Hydrogen (H2) and liquid petroleum gas (LPG) sensing properties of SnO2 thin films obtained by direct oxidation of chemically deposited SnS films has been studied. The SnS film was prepared by a chemical technique called SILAR (Successive Ionic Layer Adsorption and Reaction). The sensor element comprises of a layer of chemically deposited SnO2 film with an overlayer of palladium (Pd) sensitiser. The Pd sensitiser layer was also formed following a chemical technique. The double layer element so formed shows significantly high sensitivity to H2 and LPG. The temperature variation of sensitivity was studied and the maximum sensitivity of 99.7% was observed at around 200°C for 1 vol% H2 in air. The response time to target gas was about 10 seconds and the sensor element was found to recover to its original resistance reasonably fast. The maximum sensitivity of 98% for 1.6 vol% LPG was observed at around 325°C. The sensor response and recovery was reasonably fast (less than one minute) at this temperature.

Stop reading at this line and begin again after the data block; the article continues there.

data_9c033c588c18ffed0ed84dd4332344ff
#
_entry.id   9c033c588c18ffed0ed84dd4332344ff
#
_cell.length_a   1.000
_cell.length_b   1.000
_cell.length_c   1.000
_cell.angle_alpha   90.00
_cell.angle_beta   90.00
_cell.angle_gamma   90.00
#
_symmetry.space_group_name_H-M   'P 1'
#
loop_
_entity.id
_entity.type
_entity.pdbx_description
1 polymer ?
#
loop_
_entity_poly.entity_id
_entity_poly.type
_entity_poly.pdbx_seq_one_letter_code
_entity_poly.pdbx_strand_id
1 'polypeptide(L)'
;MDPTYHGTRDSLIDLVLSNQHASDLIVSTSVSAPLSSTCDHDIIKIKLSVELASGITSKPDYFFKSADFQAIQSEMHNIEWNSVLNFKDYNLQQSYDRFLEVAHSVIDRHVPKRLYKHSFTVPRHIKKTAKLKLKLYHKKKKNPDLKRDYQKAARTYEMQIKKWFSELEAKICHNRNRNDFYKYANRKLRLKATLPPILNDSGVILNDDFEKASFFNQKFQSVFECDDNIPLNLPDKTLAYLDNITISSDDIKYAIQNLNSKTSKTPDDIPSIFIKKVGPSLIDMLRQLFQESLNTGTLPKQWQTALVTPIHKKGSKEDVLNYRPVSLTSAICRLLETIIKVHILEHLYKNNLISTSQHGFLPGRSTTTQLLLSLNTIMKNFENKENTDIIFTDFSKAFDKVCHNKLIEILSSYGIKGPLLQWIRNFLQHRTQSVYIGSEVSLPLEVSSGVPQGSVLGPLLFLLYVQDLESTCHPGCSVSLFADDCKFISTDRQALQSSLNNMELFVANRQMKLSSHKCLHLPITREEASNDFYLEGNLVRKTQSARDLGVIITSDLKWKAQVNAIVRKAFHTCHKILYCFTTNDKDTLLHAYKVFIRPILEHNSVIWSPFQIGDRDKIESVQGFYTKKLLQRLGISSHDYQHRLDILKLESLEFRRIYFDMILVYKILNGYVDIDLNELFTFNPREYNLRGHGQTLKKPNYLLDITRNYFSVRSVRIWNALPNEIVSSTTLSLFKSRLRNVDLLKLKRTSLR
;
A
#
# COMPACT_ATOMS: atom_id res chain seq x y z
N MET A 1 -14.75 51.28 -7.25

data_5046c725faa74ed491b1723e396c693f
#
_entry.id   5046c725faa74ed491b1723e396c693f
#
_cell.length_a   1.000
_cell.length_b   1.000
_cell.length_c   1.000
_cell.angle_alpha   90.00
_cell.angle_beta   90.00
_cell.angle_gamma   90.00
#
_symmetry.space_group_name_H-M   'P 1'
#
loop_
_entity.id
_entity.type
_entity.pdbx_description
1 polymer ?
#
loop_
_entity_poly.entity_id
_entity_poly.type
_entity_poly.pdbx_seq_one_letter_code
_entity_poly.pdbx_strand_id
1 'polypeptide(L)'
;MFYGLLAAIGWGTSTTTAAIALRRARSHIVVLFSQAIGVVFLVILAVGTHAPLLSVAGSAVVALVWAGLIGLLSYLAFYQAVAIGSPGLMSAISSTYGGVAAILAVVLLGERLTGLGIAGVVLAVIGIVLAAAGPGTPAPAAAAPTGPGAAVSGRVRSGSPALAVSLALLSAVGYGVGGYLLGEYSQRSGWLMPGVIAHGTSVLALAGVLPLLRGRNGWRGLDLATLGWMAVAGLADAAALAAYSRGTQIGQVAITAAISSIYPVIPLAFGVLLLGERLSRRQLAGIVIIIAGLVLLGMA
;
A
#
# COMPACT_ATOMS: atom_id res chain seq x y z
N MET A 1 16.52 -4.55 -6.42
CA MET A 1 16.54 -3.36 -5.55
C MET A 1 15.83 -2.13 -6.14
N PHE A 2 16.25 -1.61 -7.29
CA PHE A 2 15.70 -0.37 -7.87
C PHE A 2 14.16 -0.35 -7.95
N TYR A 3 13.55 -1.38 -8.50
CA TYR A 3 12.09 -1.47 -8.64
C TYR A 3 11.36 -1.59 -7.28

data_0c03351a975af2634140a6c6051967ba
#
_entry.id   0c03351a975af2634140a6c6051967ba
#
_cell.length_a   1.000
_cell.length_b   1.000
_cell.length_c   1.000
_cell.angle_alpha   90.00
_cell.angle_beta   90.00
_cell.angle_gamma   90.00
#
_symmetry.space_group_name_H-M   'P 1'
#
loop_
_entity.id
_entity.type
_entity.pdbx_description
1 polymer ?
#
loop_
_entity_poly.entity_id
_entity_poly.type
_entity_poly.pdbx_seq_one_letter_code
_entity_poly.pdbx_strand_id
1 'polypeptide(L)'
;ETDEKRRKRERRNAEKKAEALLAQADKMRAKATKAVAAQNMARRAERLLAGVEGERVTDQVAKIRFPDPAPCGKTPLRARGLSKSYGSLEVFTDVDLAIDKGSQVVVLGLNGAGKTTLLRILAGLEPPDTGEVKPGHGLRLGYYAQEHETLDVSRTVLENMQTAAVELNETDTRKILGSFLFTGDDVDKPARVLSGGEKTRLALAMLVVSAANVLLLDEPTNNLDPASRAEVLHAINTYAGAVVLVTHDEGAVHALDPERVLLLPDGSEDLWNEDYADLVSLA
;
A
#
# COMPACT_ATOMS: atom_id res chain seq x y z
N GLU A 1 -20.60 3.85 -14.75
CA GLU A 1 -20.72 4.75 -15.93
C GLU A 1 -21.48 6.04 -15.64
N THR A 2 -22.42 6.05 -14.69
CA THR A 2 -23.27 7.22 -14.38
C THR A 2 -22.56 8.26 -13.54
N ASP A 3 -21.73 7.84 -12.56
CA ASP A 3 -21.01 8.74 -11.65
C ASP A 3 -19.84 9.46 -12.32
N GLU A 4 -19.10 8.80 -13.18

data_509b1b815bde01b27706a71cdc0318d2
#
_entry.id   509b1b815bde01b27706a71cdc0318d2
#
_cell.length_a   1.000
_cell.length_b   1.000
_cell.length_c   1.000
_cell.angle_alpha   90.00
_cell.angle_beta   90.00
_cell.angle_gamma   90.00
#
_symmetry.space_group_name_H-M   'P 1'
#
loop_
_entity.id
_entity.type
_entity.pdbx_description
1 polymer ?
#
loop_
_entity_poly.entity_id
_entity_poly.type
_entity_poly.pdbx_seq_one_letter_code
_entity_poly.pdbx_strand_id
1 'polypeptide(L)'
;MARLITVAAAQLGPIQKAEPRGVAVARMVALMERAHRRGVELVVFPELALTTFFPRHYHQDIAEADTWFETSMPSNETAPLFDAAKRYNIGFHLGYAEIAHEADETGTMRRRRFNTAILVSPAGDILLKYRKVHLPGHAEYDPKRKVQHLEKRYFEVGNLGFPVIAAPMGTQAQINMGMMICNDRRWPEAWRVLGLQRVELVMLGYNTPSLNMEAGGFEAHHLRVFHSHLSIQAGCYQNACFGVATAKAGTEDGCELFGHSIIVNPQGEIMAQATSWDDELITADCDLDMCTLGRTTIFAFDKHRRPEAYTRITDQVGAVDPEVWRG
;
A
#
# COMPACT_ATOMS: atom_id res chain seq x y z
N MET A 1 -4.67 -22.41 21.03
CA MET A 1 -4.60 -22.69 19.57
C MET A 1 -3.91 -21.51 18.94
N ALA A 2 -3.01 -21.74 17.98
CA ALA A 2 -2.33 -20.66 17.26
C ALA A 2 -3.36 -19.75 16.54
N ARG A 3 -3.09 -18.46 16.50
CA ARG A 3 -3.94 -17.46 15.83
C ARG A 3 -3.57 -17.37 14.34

Methane (CH4) sensitivity of zinc oxide (ZnO) thin film has been studied in the present work. The sensor element comprises of a chemically fabricated ZnO semiconducting layer and a layer of palladium (Pd) as catalyst. The catalyst layer was formed on the surface of semiconducting ZnO following a wet chemical process from palladium chloride (PdCl2) solution. Fundamental features of a sensor element e.g. sensitivity, response time and recovery process has been studied. The effect of operating temperature on performance of the sensor material has been investigated and a choice of optimum temperature was made at around 200oC. The sensor element exhibited reasonable sensitivity of about 86% at this temperature in presence of 1 vol% methane (CH4) in air.